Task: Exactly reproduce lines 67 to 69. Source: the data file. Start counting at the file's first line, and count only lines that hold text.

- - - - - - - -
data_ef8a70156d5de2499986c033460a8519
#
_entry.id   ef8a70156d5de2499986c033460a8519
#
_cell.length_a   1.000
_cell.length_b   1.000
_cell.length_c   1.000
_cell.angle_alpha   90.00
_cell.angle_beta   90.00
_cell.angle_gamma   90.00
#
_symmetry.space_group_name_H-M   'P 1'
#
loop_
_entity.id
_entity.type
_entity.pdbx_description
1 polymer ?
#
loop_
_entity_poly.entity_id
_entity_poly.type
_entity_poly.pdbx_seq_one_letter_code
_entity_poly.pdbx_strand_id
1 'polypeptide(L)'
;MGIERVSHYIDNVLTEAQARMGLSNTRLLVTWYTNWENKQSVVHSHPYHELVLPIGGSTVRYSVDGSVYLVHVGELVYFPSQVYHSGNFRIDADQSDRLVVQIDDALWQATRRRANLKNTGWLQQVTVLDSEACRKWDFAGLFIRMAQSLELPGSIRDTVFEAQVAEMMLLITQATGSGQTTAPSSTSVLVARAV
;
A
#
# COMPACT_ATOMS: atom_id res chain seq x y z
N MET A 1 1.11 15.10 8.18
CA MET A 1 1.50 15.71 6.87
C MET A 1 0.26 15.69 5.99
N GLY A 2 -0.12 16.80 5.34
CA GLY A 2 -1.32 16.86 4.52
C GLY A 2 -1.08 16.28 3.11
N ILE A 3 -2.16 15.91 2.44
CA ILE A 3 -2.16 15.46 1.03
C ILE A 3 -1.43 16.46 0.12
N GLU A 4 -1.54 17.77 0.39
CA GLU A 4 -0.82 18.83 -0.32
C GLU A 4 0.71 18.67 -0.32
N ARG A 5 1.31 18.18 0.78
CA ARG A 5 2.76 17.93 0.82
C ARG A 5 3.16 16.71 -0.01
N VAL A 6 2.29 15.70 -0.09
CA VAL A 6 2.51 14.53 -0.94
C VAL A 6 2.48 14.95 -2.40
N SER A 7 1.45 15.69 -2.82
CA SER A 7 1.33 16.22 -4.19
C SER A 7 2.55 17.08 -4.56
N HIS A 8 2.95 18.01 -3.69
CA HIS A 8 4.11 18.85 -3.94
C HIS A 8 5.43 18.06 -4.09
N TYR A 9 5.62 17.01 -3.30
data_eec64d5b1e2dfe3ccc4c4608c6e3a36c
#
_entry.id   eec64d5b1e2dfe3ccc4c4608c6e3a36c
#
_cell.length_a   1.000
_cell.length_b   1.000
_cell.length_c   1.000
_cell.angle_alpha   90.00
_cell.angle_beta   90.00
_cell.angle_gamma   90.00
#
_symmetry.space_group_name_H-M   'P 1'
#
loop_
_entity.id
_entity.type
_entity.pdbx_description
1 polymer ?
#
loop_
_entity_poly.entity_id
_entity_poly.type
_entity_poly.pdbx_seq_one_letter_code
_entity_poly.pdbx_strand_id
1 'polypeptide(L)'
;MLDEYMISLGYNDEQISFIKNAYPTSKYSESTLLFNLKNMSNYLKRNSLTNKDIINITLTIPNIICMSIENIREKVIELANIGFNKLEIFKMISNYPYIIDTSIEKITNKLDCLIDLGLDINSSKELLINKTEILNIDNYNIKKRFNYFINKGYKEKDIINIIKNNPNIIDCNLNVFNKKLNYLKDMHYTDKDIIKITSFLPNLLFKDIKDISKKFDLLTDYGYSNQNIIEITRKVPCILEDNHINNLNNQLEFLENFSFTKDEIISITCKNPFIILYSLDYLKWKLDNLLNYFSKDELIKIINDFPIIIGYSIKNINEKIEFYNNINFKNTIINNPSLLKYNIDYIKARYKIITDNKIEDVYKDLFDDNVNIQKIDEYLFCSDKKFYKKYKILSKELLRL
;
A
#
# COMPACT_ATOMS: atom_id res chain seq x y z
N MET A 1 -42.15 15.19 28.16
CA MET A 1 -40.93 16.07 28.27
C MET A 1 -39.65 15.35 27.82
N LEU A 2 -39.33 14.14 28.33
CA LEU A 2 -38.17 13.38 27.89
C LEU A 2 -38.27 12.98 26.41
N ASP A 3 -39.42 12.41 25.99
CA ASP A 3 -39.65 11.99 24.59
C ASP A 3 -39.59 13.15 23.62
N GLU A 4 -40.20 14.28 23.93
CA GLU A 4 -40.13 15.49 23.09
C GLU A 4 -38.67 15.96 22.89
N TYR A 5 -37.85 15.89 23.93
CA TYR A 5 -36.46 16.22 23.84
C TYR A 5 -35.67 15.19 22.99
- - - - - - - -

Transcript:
_symmetry.space_group_name_H-M   'P 1'
#
loop_